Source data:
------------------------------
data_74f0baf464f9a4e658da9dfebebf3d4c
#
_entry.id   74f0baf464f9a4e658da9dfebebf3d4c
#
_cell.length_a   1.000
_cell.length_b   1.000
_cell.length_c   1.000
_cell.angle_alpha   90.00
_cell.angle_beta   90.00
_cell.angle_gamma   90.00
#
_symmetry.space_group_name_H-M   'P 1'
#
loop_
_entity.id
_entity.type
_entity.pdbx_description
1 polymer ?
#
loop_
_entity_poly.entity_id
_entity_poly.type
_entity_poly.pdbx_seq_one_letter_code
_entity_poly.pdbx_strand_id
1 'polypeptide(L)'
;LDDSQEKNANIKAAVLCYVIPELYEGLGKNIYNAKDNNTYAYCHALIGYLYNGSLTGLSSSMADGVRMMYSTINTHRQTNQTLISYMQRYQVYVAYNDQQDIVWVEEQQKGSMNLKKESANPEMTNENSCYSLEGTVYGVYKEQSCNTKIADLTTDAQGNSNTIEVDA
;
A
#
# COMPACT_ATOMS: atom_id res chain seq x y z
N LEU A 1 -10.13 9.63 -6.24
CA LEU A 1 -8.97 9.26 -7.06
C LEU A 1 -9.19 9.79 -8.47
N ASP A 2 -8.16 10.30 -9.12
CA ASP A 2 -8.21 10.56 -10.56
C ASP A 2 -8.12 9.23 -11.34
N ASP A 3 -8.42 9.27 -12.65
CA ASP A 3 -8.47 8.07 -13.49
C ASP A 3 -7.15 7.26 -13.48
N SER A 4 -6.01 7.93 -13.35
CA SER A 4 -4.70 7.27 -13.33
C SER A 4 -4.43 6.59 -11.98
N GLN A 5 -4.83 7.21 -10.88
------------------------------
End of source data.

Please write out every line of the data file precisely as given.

data_74f0baf464f9a4e658da9dfebebf3d4c
#
_entry.id   74f0baf464f9a4e658da9dfebebf3d4c
#
_cell.length_a   1.000
_cell.length_b   1.000
_cell.length_c   1.000
_cell.angle_alpha   90.00
_cell.angle_beta   90.00
_cell.angle_gamma   90.00
#
_symmetry.space_group_name_H-M   'P 1'
#
loop_
_entity.id
_entity.type
_entity.pdbx_description
1 polymer ?
#
loop_
_entity_poly.entity_id
_entity_poly.type
_entity_poly.pdbx_seq_one_letter_code
_entity_poly.pdbx_strand_id
1 'polypeptide(L)'
;LDDSQEKNANIKAAVLCYVIPELYEGLGKNIYNAKDNNTYAYCHALIGYLYNGSLTGLSSSMADGVRMMYSTINTHRQTNQTLISYMQRYQVYVAYNDQQDIVWVEEQQKGSMNLKKESANPEMTNENSCYSLEGTVYGVYKEQSCNTKIADLTTDAQGNSNTIEVDA
;
A
#
# COMPACT_ATOMS: atom_id res chain seq x y z
N LEU A 1 -10.13 9.63 -6.24
CA LEU A 1 -8.97 9.26 -7.06
C LEU A 1 -9.19 9.79 -8.47
N ASP A 2 -8.16 10.30 -9.12
CA ASP A 2 -8.21 10.56 -10.56
C ASP A 2 -8.12 9.23 -11.34
N ASP A 3 -8.42 9.27 -12.65
CA ASP A 3 -8.47 8.07 -13.49
C ASP A 3 -7.15 7.26 -13.48
N SER A 4 -6.01 7.93 -13.35
CA SER A 4 -4.70 7.27 -13.33
C SER A 4 -4.43 6.59 -11.98
N GLN A 5 -4.83 7.21 -10.88